Tuesday, March 31, 2009

Will they wonder why we didn't stop the make-overs at 5...

What IS IT to be female today?

What does it mean? For all of us...


And where does it start?




What will it be like for women 70 years from now, looking back, seeing the images of us? What will they think? Will they wonder why we didn't stop the make-overs at 5... (Ad for Club Libby Lu: Would you like to have your hair done up, put makeup on, and look like you're ready for a big party? But you can't because you're "only a kid?" Don't worry any more---now you CAN get your hair done---and you MUST be a kid!)

7 year old Birthday PartyJust harmless fun, right?
Will they question our focus on teenage sexuality?

Tshirt from Abercrombie & Fitch: Who needs brains when you have these? (T-shirts were pulled & the company released this statement:"We recognize that the shirts in question, while meant to be humorous, might be troubling to some." )

Might be troubling to some?

The T-shirts were pulled because a group of approximately 2 dozen girls staged a protest. They were successful.



And it isn't just about girls....




What will they say? ..................GIRLS GONE WILD?

Are these our daughters?
Do these images reflect... us? Is this what we want?



Where did we draw the line in the sand?


What will they say years from now? About US...


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46 comments:

Mary Alice said...

oh. This post made me want to cry. Really. It is so sad. How did we get here....and how do we get out of here?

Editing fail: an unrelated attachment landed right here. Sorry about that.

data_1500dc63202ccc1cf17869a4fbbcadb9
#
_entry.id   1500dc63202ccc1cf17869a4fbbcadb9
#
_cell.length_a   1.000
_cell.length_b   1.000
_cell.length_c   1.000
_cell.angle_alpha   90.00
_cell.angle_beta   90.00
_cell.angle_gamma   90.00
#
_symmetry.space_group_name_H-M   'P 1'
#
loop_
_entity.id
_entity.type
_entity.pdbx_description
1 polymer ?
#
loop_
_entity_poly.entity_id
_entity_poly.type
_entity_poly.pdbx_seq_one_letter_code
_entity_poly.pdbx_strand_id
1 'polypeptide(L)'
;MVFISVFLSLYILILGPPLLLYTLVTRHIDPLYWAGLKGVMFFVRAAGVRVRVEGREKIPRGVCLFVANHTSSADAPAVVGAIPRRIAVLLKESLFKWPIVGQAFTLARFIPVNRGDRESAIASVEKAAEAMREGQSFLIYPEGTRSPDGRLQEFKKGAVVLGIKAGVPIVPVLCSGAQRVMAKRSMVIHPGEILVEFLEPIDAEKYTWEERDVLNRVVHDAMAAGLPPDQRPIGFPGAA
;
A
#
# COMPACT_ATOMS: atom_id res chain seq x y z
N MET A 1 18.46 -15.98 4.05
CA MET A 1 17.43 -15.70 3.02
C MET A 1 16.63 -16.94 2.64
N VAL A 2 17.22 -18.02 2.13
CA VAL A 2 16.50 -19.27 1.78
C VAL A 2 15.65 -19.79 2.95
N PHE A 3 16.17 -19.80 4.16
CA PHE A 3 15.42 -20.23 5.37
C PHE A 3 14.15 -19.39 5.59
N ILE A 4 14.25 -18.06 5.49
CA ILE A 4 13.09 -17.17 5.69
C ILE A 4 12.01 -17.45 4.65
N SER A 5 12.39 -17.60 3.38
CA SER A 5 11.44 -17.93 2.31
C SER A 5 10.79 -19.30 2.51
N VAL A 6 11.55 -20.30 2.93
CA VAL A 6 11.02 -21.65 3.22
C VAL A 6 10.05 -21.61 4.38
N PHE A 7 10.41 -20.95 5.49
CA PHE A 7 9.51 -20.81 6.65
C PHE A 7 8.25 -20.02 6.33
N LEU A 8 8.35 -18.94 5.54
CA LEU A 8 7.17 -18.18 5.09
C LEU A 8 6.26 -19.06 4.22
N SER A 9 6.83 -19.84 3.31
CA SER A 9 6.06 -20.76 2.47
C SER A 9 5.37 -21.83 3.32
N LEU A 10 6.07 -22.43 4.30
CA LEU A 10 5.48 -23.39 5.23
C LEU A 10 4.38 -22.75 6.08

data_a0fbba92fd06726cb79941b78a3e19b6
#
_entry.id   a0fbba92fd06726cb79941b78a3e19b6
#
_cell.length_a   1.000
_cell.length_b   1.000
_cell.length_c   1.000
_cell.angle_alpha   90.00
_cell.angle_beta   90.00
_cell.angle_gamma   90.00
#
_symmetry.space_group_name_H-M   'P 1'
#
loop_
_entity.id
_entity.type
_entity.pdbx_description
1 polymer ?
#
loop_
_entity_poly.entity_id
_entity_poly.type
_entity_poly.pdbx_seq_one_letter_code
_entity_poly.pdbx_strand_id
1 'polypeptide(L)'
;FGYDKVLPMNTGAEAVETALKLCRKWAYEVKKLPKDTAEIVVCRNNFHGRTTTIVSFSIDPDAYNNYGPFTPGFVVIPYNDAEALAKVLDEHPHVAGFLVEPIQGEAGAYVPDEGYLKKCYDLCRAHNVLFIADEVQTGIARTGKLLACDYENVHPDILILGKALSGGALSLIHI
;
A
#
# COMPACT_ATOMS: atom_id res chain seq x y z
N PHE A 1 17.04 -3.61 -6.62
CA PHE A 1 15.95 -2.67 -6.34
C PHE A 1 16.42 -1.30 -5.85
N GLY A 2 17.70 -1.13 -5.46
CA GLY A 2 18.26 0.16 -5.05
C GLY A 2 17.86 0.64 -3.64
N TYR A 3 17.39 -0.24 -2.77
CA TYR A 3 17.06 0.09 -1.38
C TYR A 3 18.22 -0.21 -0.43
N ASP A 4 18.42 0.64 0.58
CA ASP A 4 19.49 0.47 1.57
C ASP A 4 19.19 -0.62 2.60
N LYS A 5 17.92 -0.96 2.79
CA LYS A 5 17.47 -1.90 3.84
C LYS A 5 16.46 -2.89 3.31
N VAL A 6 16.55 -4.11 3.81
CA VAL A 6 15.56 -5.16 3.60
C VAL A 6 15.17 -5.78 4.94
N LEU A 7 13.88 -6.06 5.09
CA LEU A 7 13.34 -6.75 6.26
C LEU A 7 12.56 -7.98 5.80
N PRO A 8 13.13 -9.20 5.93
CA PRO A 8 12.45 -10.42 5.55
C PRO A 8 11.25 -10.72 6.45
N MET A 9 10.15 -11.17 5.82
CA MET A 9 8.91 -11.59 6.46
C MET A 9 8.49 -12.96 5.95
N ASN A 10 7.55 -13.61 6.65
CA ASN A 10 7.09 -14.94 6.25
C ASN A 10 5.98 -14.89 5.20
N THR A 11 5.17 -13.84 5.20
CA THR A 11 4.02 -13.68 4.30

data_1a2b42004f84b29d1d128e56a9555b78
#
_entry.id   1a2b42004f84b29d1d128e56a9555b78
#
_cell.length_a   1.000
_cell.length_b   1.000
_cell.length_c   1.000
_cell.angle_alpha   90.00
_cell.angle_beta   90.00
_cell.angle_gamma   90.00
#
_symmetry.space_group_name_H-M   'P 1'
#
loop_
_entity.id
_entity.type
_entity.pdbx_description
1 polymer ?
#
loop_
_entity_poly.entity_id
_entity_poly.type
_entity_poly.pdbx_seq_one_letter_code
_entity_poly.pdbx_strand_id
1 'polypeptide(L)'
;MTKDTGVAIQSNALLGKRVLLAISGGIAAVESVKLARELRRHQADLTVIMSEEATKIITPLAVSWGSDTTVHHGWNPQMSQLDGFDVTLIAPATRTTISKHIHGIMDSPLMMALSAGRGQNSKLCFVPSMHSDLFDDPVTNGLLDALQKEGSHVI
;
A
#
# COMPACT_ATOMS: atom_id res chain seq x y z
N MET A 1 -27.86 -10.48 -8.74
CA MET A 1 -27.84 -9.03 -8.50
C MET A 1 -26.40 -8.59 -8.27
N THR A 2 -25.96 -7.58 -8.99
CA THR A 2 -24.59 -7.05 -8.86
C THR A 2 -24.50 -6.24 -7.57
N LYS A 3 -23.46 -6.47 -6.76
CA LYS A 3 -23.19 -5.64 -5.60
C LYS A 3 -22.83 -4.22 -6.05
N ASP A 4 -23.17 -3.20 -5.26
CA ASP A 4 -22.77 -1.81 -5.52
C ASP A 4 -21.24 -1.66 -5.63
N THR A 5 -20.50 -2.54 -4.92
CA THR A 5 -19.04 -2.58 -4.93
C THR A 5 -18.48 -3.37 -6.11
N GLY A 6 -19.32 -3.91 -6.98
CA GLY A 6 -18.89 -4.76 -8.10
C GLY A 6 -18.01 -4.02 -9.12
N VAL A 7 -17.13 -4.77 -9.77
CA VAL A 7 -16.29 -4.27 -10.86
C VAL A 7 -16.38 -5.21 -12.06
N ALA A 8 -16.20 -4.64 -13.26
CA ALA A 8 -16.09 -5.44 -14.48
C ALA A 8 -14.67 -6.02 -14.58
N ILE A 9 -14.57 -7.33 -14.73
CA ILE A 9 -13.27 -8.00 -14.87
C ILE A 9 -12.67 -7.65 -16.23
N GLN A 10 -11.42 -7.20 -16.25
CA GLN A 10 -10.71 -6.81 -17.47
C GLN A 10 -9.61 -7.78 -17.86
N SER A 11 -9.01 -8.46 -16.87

Kate said...

This is so sad. How did this happen? It wasn't just men who allowed this imagery to thrive.

phd in yogurtry said...

Wow, JCK! What a right-on, thought provoking and necessary post.

I do wonder "where will it end?" Or.. "will it ever end?" Women as sexual plaything seems too juicy to give up for a large segment of our (distorted) society. I know too many moms and dads who knod aprovingly as their daughters strut about in provocative attire, seemingly clueless about the larger implications. I'm hoping the messages learned AT HOME will have a stronger impact than the sex-kitten media images. I feel as though I'm hanging on by a thread, though.

Rima said...

I was shocked by those images. I must have been living under a rock, because I had no idea that it's gotten so bad. What do we do?

Manic Mommy said...

I have no words, save one: NO!

blognut said...

Wow! This absolutely rocked me. You have hit it right on the head with this post, JCK. I'm showing it to my daughters TODAY.